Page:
Shares in London-listed ITM Power (LON: ITM) fell on Monday after the green hydrogen firm issued its third profit warning in eight months.
In a trading update, the electrolyser manufacturer said that during a detailed review of its operations, it has “become clear” that the outcome for the current financial year will be “materially different” from guidance.
Revenue is forecast to be lower, while EBITDA loss is tipped to be higher, arising from delays to customer contracts, as well as write-downs.
In mid-morning trading, shares in the Sheffield-based company were trading at 89.58p, down around 14% compared to the close of play on Friday.
Despite its downbeat outlook, ITM said all the problems are “surmountable” and will “require focus, time and diligence.
It also underlined its “balance sheet remains in a strong position”, with net cash of £318 million as of the end of October.
Further details on guidance, as well as a strategic 12-month priorities plan, will be presented with the interim results announcement, scheduled for January 31.
ITM says the “main factors” that will impact the outcome for the financial year relate to “losses on customer contracts, legacy commitments for earlier product generations causing on-site support costs, warranty provisions, and inventory write-downs originating from iterations of product designs during manufacturing”.
In terms of warranty provisions, “uncertainty arises from the absence of long-duration field data for first-of-a-kind technology and as such, we expect to take a prudent approach”.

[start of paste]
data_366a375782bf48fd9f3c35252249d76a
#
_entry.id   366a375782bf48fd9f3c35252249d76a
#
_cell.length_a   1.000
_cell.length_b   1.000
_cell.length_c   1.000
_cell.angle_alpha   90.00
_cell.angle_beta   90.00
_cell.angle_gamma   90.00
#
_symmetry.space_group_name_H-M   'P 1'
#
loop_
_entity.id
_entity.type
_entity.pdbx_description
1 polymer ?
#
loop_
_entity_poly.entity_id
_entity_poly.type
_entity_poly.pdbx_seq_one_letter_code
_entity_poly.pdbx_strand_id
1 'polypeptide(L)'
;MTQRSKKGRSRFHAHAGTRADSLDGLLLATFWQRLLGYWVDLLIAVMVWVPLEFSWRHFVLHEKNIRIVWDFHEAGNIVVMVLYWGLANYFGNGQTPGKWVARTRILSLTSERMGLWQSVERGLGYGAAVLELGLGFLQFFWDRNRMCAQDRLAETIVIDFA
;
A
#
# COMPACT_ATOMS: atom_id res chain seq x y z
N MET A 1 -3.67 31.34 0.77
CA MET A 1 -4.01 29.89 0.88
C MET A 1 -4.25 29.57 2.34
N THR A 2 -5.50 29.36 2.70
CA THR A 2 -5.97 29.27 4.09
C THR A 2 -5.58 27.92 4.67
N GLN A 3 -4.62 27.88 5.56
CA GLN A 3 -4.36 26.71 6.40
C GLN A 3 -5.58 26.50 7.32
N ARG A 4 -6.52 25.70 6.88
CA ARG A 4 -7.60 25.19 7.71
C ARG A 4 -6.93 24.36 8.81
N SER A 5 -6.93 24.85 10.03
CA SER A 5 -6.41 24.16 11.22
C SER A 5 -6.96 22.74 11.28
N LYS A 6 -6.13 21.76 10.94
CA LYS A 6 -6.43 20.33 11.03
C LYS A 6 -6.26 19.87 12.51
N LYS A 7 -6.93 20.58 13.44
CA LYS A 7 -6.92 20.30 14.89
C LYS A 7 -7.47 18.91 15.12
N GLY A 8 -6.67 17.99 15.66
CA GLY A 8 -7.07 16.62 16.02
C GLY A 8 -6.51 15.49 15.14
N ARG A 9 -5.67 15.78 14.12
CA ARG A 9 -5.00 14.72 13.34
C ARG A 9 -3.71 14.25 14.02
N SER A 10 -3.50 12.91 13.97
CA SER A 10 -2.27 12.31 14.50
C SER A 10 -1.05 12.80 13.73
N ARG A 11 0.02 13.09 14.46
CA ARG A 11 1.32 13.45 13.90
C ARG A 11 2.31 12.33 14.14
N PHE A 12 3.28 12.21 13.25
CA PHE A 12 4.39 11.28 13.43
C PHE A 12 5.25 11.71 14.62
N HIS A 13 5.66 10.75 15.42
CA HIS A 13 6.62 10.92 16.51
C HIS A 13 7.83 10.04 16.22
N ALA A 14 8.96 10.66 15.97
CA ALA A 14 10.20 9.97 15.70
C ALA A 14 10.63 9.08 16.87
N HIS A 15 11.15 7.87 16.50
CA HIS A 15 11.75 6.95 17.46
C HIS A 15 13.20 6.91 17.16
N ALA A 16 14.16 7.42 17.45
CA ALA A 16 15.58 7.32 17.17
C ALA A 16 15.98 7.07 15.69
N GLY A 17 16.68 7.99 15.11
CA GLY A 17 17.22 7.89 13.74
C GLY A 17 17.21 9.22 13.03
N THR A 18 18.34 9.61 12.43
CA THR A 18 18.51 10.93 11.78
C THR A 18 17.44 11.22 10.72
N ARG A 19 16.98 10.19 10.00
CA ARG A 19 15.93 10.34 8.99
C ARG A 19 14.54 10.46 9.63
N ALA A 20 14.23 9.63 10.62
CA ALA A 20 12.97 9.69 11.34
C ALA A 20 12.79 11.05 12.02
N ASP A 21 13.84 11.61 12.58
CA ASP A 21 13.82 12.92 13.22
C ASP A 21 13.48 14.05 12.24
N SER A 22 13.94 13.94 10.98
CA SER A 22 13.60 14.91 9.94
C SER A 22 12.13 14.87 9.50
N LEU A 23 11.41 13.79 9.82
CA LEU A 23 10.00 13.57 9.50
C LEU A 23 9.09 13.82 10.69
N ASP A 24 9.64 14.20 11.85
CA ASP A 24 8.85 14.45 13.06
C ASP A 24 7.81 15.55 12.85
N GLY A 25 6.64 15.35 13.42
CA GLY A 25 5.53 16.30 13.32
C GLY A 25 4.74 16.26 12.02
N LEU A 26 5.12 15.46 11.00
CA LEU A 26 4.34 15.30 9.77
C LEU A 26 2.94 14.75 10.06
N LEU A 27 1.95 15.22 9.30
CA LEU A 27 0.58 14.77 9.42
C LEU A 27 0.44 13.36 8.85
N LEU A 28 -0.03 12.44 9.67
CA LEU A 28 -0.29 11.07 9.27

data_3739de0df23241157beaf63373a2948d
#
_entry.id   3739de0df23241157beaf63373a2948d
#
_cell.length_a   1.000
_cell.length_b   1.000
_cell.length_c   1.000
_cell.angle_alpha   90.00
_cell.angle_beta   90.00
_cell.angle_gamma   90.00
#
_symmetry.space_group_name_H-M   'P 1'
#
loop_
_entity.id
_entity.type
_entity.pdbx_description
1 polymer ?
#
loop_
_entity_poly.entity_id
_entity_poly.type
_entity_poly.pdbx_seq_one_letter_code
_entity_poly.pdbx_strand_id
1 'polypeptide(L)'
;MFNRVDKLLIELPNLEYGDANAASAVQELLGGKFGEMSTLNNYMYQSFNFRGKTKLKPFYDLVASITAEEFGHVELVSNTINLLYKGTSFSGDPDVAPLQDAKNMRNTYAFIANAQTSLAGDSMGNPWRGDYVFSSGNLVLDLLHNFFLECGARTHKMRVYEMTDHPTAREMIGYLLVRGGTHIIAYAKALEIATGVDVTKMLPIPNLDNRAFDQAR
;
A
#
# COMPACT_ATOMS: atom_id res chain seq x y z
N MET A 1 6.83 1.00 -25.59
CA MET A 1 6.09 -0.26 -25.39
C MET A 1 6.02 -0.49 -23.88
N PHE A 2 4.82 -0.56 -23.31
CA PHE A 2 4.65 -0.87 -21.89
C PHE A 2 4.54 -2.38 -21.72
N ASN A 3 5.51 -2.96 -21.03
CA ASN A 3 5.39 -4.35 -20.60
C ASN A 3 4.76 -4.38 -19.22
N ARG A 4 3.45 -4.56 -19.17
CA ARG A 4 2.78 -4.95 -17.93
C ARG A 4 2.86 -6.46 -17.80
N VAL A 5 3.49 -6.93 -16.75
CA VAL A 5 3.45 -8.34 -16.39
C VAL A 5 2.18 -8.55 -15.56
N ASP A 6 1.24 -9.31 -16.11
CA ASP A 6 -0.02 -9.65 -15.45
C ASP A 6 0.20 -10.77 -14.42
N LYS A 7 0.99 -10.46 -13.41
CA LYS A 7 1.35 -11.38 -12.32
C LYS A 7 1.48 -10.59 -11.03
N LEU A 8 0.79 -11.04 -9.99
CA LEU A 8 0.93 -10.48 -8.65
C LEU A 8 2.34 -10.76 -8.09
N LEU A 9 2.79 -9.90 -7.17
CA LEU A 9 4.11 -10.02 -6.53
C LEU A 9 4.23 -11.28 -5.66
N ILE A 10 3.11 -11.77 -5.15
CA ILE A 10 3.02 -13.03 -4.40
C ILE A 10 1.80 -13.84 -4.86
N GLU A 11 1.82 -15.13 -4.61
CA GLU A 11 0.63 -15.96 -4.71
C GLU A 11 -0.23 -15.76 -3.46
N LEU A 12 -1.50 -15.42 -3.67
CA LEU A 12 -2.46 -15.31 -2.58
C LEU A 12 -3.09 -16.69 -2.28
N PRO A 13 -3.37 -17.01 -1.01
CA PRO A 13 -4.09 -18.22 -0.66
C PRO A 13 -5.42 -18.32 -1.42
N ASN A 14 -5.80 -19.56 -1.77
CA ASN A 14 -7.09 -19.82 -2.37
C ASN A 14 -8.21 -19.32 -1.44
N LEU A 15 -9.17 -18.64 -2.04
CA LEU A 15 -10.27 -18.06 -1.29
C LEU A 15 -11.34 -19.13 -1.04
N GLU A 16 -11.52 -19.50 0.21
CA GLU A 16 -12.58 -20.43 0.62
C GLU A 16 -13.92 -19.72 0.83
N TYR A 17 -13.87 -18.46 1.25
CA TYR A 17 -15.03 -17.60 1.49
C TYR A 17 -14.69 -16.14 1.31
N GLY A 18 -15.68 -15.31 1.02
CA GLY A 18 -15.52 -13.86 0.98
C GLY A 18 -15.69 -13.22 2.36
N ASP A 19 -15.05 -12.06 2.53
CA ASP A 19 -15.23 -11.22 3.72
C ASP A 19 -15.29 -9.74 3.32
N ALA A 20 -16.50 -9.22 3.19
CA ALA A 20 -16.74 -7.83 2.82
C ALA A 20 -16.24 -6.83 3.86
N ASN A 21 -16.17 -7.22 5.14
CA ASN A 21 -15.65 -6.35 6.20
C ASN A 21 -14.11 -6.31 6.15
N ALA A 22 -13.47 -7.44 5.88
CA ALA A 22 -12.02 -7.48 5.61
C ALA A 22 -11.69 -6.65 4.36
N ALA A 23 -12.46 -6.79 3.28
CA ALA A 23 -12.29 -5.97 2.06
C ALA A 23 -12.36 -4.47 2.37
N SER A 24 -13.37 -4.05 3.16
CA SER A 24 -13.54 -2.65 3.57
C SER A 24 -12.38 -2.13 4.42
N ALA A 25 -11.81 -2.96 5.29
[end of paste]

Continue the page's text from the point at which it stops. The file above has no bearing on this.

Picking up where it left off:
Meanwhile, projects that are nearing contract closing are impacted as costs were “underestimated when prices were originally negotiated and committed to”.
Dennis Schulz, chief executive of ITM, said: “This is the challenge I was expecting when I joined ITM. For the Company to develop from an R&D and prototyping entity, to a mature delivery organisation, we require firmer foundations. Our 12-month plan will make ITM a stronger, more focused and highly capable company. The large-scale opportunities in the market are yet to come, and by putting these foundations in place ITM will be ready for the significant market demand ahead of us.”
Mr Schulz took up the top spot at ITM last month, replacing former CEO Graham Cooley, who announced last year would be stepping down after a decade at the helm.
It was the appointment of Mr Schulz that led to the “detailed review of the company’s operations” that shone a light on its financial woes.
Adam Forsyth, head of research at Longspur, said: “ITM’s trading update shows a bigger impact from the delay driven issues signalled by the company in October but comes as a result of the new CEO properly addressing the issues. A strategic and operational review is underway and is likely to result in a tighter focus of the business going forward, allowing it to reset and take advantage of continued opportunities in the market on a stronger foundation.”